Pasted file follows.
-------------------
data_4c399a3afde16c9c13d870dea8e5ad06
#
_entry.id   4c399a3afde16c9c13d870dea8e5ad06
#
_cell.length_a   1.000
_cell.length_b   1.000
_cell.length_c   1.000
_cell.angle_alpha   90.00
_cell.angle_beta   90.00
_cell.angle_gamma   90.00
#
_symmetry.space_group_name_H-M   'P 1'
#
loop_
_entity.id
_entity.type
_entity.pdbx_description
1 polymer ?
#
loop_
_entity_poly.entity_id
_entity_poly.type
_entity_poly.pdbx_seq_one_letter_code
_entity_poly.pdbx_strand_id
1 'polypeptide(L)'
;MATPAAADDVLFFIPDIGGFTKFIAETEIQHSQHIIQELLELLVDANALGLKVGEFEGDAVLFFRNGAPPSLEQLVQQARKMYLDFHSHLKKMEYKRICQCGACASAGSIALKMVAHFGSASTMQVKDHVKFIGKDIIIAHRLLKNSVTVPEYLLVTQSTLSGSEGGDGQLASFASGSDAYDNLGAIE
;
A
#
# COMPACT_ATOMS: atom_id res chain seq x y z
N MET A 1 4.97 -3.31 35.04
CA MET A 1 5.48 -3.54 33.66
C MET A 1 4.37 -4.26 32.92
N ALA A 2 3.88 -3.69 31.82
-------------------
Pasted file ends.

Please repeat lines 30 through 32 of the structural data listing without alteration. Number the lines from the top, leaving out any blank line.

# COMPACT_ATOMS: atom_id res chain seq x y z
N MET A 1 4.97 -3.31 35.04
CA MET A 1 5.48 -3.54 33.66